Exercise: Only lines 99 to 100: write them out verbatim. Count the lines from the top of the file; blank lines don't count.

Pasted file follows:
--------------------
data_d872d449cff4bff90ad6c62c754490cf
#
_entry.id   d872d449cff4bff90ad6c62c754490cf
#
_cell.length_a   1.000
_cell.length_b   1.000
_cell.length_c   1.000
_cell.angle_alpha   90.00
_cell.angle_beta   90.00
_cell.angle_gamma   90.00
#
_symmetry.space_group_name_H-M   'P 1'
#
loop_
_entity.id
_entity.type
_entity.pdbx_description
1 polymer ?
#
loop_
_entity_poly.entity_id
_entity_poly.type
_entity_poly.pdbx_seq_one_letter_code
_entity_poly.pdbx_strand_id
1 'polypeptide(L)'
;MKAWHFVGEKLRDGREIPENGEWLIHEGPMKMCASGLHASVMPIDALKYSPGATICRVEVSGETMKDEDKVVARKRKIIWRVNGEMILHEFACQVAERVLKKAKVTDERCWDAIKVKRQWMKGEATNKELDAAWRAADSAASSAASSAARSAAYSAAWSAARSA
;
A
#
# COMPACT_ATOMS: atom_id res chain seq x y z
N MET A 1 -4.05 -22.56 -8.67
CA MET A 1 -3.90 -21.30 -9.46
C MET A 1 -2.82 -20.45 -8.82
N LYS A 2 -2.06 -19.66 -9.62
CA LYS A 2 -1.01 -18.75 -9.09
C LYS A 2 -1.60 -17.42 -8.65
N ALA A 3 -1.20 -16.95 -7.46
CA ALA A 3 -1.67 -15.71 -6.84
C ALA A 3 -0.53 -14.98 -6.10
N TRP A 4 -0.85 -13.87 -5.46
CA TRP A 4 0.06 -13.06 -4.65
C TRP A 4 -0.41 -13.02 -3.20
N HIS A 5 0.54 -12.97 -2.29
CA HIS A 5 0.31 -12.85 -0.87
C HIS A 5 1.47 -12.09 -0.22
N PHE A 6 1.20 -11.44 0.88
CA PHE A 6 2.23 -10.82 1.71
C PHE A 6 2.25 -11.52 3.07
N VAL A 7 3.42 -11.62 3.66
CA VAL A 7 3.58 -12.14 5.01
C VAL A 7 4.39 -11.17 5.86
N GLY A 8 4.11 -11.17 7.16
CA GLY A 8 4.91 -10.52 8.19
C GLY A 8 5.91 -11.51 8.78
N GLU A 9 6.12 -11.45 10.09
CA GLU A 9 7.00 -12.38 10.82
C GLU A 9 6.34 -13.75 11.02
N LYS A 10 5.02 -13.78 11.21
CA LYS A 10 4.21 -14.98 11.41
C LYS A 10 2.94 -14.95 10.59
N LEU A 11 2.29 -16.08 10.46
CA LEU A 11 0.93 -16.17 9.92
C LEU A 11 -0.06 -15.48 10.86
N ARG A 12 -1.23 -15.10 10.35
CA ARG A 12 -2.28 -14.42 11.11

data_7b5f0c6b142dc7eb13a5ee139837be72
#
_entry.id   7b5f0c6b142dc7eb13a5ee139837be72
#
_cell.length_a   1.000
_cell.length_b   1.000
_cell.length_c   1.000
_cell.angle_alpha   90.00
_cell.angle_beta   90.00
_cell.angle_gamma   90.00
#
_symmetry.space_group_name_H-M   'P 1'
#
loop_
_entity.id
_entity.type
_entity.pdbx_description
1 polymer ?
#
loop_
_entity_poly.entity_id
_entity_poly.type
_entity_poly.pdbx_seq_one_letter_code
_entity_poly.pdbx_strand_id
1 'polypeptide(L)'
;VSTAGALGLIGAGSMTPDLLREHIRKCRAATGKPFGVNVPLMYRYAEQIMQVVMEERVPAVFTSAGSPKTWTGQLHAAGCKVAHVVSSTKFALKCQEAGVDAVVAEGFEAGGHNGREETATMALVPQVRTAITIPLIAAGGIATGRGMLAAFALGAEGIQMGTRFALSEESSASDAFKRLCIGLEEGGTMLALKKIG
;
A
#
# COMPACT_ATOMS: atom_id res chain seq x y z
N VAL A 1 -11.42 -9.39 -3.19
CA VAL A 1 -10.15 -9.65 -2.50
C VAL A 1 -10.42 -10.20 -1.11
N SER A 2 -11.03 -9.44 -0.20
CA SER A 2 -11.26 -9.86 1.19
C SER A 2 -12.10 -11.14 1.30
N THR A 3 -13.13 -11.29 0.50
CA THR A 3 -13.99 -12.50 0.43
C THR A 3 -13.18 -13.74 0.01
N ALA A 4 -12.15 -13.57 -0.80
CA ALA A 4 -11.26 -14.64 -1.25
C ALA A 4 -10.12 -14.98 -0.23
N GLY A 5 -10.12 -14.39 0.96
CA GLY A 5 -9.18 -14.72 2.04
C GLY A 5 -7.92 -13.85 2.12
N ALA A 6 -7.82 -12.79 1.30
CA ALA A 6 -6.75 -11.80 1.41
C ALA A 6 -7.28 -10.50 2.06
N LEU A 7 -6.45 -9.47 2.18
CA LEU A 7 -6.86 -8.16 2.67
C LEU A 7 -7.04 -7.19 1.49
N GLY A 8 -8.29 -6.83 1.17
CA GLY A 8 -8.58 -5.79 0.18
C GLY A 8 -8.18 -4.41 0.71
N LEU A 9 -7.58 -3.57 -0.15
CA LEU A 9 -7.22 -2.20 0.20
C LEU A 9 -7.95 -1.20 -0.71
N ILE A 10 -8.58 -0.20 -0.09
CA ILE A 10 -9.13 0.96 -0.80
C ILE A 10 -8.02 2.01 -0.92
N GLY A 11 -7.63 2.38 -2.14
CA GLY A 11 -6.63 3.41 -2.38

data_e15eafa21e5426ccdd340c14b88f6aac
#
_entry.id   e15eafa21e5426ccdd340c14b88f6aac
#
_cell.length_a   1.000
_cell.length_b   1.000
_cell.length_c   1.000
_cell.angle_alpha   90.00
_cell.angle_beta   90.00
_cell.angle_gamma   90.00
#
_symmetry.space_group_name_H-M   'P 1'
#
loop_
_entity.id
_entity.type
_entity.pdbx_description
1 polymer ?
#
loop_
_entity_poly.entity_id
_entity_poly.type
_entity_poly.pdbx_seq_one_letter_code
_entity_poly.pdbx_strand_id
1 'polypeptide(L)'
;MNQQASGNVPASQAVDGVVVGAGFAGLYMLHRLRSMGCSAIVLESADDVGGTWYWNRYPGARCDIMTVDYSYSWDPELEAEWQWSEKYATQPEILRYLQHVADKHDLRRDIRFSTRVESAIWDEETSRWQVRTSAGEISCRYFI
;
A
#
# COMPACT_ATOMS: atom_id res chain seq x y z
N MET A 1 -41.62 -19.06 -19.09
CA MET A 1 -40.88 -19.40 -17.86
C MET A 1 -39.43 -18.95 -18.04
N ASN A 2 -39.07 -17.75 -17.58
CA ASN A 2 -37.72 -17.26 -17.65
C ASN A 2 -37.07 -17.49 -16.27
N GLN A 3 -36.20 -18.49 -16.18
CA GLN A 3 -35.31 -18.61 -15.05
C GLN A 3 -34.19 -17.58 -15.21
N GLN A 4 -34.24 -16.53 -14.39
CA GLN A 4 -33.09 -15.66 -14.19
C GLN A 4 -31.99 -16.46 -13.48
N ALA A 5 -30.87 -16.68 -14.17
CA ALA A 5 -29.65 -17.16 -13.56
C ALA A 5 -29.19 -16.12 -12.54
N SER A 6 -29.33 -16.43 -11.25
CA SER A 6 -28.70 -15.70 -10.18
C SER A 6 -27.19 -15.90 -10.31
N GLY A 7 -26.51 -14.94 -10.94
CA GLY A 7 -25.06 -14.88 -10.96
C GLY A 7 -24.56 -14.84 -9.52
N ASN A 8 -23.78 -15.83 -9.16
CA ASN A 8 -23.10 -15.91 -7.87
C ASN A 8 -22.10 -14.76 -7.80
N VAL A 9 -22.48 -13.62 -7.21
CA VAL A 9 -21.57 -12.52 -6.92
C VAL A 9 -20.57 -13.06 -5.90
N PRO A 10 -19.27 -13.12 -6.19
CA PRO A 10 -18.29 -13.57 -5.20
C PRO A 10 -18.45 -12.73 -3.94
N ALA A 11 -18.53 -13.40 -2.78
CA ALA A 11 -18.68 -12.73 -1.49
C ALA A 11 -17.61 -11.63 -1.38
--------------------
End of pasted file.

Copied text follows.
N SER A 2 -11.03 -9.44 -0.20
CA SER A 2 -11.26 -9.86 1.19